• Best in class brand-management capabilities and clear accountabilities: Managing top brands requires a set of skills (strategic, creative, marketing science and financial) which in our experience is not something that many people have in combination within large organizations. It sounds obvious but given that top brands represent a core value driver for the company, they need to be managed by some of the company’s very best managers. Furthermore, it is important to be very specific about who is accountable for key branding decisions (e.g. positioning, architecture, promotion, budget etc.) and this cannot be a collective accountability. For example, there can be no compromise with respect to how you manage a global brand; it requires a fully centralized, top-down approach with respect to setting strategy, with local markets only responsible for adaptation to local trends and execution
  • Distinguish between managing individual brands versus managing the overall brand portfolio: Brands are best managed in the context of the overall portfolio, even if a company mostly has local brands. The process (as an example) could be led by the CMO, in close collaboration with the CFO and sometimes the head of corporate strategy (the so-called Brand Portfolio Committee). This Committee would have regular discussions on overall portfolio strategy as well as performance of key brands and CBCs (structured around the eight different types of brands and key issues & opportunities that have arisen across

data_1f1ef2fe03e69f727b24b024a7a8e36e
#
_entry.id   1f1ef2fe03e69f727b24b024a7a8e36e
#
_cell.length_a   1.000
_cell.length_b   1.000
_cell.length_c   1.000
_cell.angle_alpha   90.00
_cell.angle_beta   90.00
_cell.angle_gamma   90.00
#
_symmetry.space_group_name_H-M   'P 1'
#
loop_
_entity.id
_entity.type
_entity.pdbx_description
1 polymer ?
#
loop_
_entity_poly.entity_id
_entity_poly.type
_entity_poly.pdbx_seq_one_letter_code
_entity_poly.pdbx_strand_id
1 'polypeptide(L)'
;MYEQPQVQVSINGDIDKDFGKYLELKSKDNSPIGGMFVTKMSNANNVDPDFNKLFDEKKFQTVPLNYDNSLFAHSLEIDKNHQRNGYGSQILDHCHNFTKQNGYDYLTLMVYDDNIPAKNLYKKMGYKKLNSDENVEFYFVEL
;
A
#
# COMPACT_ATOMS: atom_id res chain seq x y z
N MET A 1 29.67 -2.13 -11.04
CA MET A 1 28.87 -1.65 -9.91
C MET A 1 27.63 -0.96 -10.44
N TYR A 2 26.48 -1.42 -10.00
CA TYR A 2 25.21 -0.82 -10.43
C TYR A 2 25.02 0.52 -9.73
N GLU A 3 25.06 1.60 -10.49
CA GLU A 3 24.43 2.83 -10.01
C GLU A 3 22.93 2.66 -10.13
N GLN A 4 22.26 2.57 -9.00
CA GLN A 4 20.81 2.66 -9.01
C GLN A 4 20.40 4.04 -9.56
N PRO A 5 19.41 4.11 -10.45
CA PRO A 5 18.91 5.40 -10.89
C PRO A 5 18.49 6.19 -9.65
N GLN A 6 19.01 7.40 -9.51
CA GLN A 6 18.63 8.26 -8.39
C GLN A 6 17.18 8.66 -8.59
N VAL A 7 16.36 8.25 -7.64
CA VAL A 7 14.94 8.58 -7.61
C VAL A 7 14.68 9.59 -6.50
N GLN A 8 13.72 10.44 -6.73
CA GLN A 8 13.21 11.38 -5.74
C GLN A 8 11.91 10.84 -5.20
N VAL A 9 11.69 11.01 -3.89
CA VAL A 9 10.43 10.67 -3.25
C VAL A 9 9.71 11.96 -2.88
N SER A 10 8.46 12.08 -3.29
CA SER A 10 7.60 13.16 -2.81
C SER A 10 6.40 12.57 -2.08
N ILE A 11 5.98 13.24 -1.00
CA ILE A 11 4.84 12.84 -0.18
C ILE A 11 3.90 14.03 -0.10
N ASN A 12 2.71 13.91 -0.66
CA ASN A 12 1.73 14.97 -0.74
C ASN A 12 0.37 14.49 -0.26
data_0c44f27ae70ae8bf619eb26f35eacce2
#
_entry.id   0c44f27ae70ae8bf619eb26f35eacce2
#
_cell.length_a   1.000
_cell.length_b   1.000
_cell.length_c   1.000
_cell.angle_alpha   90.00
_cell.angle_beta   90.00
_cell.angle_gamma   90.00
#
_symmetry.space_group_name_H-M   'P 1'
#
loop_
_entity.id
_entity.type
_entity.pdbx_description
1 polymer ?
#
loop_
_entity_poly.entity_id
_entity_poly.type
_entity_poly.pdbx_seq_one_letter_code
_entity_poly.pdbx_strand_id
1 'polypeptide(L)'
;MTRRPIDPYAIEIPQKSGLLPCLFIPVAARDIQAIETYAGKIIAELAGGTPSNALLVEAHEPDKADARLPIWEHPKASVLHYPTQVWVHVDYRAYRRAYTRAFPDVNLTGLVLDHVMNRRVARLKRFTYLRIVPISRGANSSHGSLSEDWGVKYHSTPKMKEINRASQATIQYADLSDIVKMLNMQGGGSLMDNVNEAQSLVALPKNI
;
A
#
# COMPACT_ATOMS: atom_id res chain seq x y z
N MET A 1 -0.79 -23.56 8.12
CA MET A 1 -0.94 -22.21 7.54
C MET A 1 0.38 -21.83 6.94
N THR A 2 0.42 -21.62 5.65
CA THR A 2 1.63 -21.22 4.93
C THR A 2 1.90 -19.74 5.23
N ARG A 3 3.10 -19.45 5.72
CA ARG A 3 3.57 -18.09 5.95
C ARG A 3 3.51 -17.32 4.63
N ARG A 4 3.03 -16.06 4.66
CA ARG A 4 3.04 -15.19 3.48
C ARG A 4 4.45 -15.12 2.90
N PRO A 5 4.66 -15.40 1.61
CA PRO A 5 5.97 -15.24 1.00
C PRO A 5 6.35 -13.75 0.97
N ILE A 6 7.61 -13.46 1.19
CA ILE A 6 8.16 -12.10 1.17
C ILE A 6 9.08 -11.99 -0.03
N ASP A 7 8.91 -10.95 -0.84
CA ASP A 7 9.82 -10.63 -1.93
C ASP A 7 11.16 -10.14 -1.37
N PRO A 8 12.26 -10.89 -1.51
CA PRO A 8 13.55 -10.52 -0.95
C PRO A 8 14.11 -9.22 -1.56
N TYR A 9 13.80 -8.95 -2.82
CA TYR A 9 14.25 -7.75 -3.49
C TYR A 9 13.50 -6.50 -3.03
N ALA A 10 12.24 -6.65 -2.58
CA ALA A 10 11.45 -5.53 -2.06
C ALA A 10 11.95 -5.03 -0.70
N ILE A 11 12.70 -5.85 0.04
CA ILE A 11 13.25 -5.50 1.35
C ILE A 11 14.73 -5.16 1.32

• Establish clear process standards and ground rules: The nature of the Brand Portfolio Committee discussions would be around things like managing performance issues, adding or removing brands from the portfolio, rolling-out key brands to new markets and changing resource allocation. There are several variants to how this may work in practice (e.g. brand company CEO could be a participant in this discussion), but the basic premise is to have a fact-based, continuous dialogue about how to maximize the value of the portfolio. While this sounds straightforward, there are few companies we have come across (e.g. Coke, Pernod Ricard) which actually do this well
  • Place your top brands highly on the company agenda: The late Steve Jobs at Apple was saying that the brand can be seen in everything they do. While many companies view ‘brand’ as the domain of marketing, Apple understands that business strategy and the brand are indistinguishable. Brands need to be at the core of the top executive agenda and need to be managed as core company assets